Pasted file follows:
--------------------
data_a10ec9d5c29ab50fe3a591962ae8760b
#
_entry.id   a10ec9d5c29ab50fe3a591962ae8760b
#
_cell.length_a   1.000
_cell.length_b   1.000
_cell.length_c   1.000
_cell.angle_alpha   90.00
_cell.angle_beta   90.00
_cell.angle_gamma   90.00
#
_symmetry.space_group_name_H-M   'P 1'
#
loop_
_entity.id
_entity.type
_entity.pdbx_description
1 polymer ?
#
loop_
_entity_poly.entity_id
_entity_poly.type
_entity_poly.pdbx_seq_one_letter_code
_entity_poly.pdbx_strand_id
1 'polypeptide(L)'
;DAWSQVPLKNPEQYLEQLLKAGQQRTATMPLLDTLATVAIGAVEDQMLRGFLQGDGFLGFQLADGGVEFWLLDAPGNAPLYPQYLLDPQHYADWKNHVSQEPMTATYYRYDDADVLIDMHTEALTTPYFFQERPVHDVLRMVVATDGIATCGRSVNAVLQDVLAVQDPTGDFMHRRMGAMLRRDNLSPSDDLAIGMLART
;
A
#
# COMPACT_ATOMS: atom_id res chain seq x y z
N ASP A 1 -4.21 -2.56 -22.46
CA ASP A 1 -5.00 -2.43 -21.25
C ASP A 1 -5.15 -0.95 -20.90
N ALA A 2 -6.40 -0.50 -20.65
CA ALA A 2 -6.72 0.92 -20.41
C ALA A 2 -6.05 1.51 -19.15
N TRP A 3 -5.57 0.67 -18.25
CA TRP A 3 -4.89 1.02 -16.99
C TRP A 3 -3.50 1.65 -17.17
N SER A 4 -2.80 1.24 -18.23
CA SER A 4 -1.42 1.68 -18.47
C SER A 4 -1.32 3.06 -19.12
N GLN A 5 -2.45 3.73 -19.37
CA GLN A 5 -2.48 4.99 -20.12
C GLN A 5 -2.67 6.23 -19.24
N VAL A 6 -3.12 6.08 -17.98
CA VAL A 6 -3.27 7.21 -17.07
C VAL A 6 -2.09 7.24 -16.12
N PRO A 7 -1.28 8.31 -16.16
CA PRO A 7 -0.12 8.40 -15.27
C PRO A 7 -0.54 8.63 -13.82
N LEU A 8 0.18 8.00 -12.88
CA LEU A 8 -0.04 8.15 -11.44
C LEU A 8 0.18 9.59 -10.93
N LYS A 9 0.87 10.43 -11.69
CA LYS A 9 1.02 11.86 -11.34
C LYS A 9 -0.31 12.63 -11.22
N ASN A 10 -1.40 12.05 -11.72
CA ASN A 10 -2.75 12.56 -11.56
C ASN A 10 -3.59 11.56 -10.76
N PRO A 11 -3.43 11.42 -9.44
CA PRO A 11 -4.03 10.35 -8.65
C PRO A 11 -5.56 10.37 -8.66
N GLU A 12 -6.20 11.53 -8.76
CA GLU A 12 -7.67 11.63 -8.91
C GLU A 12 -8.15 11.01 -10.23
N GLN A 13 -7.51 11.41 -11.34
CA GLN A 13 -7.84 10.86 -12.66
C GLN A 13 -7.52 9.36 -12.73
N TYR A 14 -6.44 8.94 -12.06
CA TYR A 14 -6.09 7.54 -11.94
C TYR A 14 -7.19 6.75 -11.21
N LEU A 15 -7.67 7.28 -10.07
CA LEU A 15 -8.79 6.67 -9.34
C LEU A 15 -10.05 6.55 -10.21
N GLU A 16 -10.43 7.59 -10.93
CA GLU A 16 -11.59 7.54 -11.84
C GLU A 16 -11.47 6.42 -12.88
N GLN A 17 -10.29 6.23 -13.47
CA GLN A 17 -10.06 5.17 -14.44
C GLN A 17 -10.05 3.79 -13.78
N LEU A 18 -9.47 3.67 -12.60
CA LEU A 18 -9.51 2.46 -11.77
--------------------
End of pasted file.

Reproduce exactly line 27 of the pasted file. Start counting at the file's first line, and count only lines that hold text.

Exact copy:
;